It has been a while since I had the time to tinker around and to work on my pet project. So to get back into hacking mode or tinkering mode, I decided to proceed with my RPI-based home sensor network project.
So to get back on track and to boost my motivation, I decided yesterday evening to order a basic Ubuntu 18.04 LTS VM from ServerBase.ch for testing and development purposes.
I decided to go for the
SSD VPS - SSD1 G4 offering, which provides
one vCPU, 2 GB RAM, and 20GB SSD storage. Depending on the invoicing interval
you choose, you pay monthly 10.90 CHF, 9.90 CHF, 8.90 CHF.
To my surprise, I found this morning an email in my inbox saying that my ordeded VM
was already ready and running since 3 am.
To be honest I didn't expect to have a running VM on sunday morning to mess around with.
Well, it was also interesting to see the logs in
/var/log/auth.log once I logged
into the system via ssh.
As one can see in the logs below, it took only 15 minutes once some bots tried
to ssh into the VM using the user
Dec 9 03:14:12 yux sshd: Invalid user admin from 126.96.36.199 port 51607 Dec 9 03:53:05 yux sshd: Invalid user admin from 188.8.131.52 port 33330 Dec 9 09:56:51 yux sshd: Invalid user admin from 184.108.40.206 port 50219 Dec 9 10:56:40 yux sshd: Invalid user admin from 220.127.116.11 port 42406 Dec 9 17:58:34 yux sshd: Invalid user admin from 18.104.22.168 port 50604
Anyway, to cut a long story short, I reinstalled the VM with the help of the ServerBase dashboard, and I did mess around with the VM, and documented at the same time my configuration steps for a sane initial ServerBase Ubuntu VM.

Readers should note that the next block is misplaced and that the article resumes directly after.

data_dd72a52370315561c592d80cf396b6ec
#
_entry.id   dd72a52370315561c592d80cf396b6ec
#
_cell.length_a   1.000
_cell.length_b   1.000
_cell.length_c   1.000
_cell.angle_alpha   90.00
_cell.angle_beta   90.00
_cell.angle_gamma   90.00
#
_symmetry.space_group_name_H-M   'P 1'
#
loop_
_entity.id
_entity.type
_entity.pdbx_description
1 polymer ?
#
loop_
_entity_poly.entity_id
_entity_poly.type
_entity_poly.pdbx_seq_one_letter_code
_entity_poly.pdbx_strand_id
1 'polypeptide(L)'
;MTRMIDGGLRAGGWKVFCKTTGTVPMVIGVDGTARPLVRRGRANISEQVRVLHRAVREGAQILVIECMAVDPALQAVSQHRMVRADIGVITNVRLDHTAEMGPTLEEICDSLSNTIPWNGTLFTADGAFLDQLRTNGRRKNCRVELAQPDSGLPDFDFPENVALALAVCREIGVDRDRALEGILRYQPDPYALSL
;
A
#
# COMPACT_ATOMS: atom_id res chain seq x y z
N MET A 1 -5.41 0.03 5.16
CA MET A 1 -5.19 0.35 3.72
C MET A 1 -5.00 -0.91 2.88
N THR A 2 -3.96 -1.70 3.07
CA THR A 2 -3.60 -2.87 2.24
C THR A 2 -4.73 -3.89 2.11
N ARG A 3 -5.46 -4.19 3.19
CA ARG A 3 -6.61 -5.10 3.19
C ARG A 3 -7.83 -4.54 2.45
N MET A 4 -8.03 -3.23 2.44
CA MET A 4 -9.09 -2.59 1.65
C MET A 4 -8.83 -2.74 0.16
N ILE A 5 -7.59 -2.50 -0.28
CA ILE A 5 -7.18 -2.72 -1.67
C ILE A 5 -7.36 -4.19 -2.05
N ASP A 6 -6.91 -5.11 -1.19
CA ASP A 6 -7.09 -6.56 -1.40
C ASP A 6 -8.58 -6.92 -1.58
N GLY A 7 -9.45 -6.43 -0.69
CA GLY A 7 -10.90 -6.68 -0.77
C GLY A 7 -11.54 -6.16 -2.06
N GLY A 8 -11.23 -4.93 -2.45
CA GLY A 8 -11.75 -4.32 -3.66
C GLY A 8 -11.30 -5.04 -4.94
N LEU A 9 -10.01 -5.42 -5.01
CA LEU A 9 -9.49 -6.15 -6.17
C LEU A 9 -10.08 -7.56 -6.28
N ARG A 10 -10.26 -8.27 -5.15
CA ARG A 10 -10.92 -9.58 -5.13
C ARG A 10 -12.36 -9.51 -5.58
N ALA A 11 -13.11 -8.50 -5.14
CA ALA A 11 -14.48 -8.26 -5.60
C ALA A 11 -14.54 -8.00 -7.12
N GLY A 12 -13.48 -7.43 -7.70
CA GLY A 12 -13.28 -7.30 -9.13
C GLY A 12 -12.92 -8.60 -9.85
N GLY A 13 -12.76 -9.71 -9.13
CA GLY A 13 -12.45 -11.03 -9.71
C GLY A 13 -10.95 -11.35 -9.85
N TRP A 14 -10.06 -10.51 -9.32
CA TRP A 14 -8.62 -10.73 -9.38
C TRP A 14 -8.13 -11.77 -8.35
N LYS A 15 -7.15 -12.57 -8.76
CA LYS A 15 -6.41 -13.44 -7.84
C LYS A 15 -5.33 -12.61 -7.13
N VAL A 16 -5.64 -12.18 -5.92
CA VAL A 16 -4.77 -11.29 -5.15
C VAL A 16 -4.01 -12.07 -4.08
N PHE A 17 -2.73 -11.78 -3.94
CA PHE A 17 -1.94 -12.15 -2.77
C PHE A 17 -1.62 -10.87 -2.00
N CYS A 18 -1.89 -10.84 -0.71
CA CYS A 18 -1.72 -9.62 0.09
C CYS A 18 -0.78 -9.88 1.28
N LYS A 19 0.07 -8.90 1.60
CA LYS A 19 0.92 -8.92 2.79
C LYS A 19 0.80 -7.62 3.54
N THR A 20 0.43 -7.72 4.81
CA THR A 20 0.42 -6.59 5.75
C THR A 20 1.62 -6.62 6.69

Per default a fresh Ubuntu vserver on ServerBase has a very relaxed SSH access policy. For example, the root user is allowed to SSH into the VM via the root password. Moreover, the system locales are set to Swiss German. Last but not least, the grub settings are tweaked so grub boots faster.
So my steps to configure the VM to my liking were as follows:
1) Add a custom sudo user. 2) Setup SSH pubkey authentication for the custom user. 3) Disable SSH password authentication and ssh root login. 4) Update the system and upgrade the packages via apt. 5) Setup automatic updates and install fail2ban 6) Install helpful packages such as vim, tmux, zsh etc. 7) Change the system locales to US english.
1) Add a custom sudo user
In a next step, we add a sudo user, so we don't need the root account anymore:
# adduser alex --gecos '' # adduser alex sudo
2) Setup SSH pubkey authenitcation
Next, we setup passwordless login using SSH public/private keys.
For this reason, we generate a SSH key pair as shown below:
ssh-keygen -b 4096 -t rsa
Once we have generate the keys, we need to copy the public key to our virtual server.
This can be easily done with help of
ssh-copy-id -i ~/.ssh/id_rsa.pub alex@some-ip-addr
3) Disable password authentication and root ssh access
Edit the file
/etc/ssh/sshd_config/ and change it as follows:
PermitRootLogin no #edited line to no # custom changes Protocol 2 StrictModes yes PasswordAuthentication no PubkeyAuthentication yes AuthorizedKeysFile .ssh/authorized_keys AllowUsers alex
After that change, reboot the system:
4) Update the system
sudo apt update sudo apt upgrade sudo apt full-upgrade sudo apt autoremove
5) Setup automatic updates and install fail2ban
To keep the system secure and up-to-date, one can install the
package via apt:
sudo apt install unattended-upgrades
Moreover, we install
sudo apt install fail2ban
6) Install helpful packages
sudo apt install vim tmux htop tree zsh git
Lastly, we install
sh -c "$(wget https://raw.githubusercontent.com/robbyrussell/oh-my-zsh/master/tools/install.sh -O -)"
7) Change the system locales
Per default, it seems that ServerBase Ubuntu 18.04 VMs are configured with Swiss German locales. I don't like that :D. Thus, let's change that and use US English UTF-8 locales instead.
sudo dpkg-reconfigure locales
After that reboot or open a new terminal.
That's it for now. The VM is running and is more or less secured. The next steps involve installing environments like node.js, ruby, and deploying some custom applications for my home sensor network monitoring projects.